At first I didn’t understand O’Neill’s choice of character but when I noticed my reaction, I got it. I’m ashamed to admit but my first thought was – she really had it coming. That gave me pause and I had to ask myself “seriously – because she’s unlikable she deserved what happened?” and that’s when I had to say – no, of course not. Nobody deserves something like this. And nobody is asking for it. And that’s when I began to admire Louise O’Neill’s choice because it shows what an explosive topic this is. What horrible reactions victims might have to face. It’s easy to feel empathy with a likable girl – wild or quiet – but obnoxious girls like Emma deserve understanding and support as well. Emma is a 21st century girl. In some ways she’s maybe an exaggeration, but in many other ways she’s not. Many Teenage girls drink, party, do drugs, and have casual sex but that doesn’t mean they are asking for being abused and raped. And they certainly don’t deserve it.

Asking For It looks at important aspects of the discussion around rape. Just because a girl/boy, woman/man was drunk or unconscious that doesn’t mean it’s not rape. Dressing in a provocative way, doesn’t mean someone wants to be touched  . . . It’s appalling that these things still need to be said. The idea that they are punished for behaving the wrong way is so deep-rooted that some women don’t even dare calling what happened to them rape. The book also shows how easily society turns against the victim.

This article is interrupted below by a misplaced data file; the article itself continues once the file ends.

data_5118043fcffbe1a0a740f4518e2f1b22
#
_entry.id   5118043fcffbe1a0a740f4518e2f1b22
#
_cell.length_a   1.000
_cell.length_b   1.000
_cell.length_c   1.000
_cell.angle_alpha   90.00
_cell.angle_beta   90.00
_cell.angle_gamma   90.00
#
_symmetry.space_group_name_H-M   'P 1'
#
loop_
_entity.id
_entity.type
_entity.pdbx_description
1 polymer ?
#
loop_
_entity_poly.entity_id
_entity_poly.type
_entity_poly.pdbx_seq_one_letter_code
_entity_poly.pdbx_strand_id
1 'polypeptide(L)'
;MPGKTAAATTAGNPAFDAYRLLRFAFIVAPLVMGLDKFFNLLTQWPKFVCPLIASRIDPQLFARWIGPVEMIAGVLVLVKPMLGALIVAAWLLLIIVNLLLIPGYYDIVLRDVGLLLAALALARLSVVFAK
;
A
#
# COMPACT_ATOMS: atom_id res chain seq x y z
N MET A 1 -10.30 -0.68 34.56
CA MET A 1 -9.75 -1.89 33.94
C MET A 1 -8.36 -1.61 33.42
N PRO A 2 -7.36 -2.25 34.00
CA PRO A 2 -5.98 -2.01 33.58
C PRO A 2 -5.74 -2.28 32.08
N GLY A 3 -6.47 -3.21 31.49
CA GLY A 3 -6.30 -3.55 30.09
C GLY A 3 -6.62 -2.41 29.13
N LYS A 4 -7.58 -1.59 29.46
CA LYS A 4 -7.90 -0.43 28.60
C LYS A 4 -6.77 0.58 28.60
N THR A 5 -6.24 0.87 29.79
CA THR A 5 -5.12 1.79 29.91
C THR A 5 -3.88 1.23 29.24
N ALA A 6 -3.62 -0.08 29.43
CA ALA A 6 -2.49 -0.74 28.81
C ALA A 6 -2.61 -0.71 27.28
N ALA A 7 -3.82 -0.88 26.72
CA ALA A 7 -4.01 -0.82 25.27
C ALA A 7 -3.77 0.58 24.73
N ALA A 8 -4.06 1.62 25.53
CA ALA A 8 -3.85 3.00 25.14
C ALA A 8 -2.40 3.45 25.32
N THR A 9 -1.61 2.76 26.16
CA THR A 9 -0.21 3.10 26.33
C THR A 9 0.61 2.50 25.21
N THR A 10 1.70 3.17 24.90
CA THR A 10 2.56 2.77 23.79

Asking For It is powerful. The writing is strong and tight. Emma’s voice is so distinct, I could still hear her after I finished the book. The bragging Emma and the one that was shamed and humiliated. Sadly, Asking For It is an important book. We need books like this. They raise awareness, offer food for thought and topics for discussions. Documentaries like The Hunting Ground show all too well how real “rape culture” is.

This review first appeared on my blog Beauty is a Sleeping Cat

Fire by Kristin Cashore (2009)


Published by Dial Books in 2009

460 pages

112,634 words

Ages YA 

Did you ever shy away from reading another book by an author because you loved his or her first so much? That’s what happened after I read Kristin Cashore’s Graceling in 2008. I loved it so much that I didn’t read any of the sequels although I purchased the books as soon as they came out. Now, seven years after Fire came out, I finally picked it up. Was I disappointed? No and yes. I liked it a great deal but I didn’t love it as much as I loved Graceling.